TAWNEY v. Long.
and the instructions of the court as to what in law will constitute undue influence sufficient to destroy the validity of a testamentary instrument."
The defendants' fourth and sixth points and their answers were:
4th. “In ordinary cases the undue influence necessary to invalidate a will is a constraint operating upon the testator at the time of the testamentary act, which destroys free agency ; but less influence is required to control the mind of a testator and avoid a will, when the testator is enfeebled in mind, and very aged and infirm, than is required to control the will of one of mental vigor. And if the jury believe the testator was very aged and infirm, and enfeebled in mind, and that John E. Tawney, no relation by blood to testator, importuned him to make a will and leave all his property to him, and was his confidential agent and conducted his business for him, and encouraged him in his conduct towards his wife, and controlled the old man, his papers, and effects, shortly before the alleged will was made, and brought him to the attorney where the will was written, and the principal part of the estate is devised to him, this raises a presumption of undue influence, and direct proof of it at the time of the execution of the will is not required to render the will invalid.”
Answer : “ If the facts are as stated in the point, they are circumstances that are to be taken into consideration by the jury in considering the question of undue influence, but alone do not raise a conclusive presumption of undue influence."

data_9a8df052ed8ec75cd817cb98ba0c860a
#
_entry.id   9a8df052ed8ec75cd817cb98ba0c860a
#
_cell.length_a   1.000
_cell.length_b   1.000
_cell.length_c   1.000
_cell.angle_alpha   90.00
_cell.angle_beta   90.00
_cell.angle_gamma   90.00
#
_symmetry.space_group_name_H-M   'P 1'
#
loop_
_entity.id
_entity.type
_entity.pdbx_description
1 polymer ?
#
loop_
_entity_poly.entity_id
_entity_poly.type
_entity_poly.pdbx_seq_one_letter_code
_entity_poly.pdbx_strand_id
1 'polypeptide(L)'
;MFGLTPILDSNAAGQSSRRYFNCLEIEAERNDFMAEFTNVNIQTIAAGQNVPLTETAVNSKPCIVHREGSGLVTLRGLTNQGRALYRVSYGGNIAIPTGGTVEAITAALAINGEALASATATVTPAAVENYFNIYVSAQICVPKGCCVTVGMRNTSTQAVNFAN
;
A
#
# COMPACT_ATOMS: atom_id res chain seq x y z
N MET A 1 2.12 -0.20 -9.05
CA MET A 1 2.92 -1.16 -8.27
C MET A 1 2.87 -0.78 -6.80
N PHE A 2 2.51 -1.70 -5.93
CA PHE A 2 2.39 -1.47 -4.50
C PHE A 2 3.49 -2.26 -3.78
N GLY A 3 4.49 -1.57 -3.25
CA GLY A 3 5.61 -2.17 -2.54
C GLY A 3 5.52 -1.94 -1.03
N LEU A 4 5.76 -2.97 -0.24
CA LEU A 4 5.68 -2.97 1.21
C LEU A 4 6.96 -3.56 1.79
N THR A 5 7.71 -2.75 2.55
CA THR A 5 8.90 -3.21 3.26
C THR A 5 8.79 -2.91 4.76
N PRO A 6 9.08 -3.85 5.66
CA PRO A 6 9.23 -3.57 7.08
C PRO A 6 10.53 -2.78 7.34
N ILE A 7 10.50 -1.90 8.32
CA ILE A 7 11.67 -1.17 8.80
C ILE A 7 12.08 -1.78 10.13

6th. “Where the party to be benefited by the will has a controlling agency in procuring its formal execution, it is universally regarded as a very suspicious circumstance, and one requiring the fullest explanation.”
Answer: “ This is not correct, but is to be considered as a circumstance amongst others tending to prove undue influence.”
The court charged:
“ This case is an issue directed by the register's court to the court of common pleas of Adams County, to try whether or not a certain instrument in writing, alleged to be the last will and testament of John Bowman, deceased, late of this county, is his will or not. It is contended that Mr. Bowman, from age and infirmity and weakness of mind, had not the capacity to make a will at the time he signed the instrument in question ; that the instrument asked to be established was obtained by duress, fraud, imposition, and undue influence, and that the testator was under an insane delusion as regards the relations existing between his wife and son-in-law, Henry Long, one of the defendants.
"Before we say anything about the facts of this case, we will state to you our views of the law relating to testamentary capacity and what is required to constitute an ability to make a valid last will and testament. A disposing mind and memory is one in which the testator is proved to have had, at the time of executing the will, a full and intelligent knowledge and understanding of the act he is engaged in, a full knowledge of the property he possessed, and an intelligent perception and understanding of the disposition he desires to make of it, and the persons he wishes to be beneficiaries of his will and the recipients of his bounty. His mind and memory may be impaired by age or disease, but if enough intellect remains to fill the requirements above stated, advanced age and infirmity of body, or impairment of the original mental force, will not Vol. II.]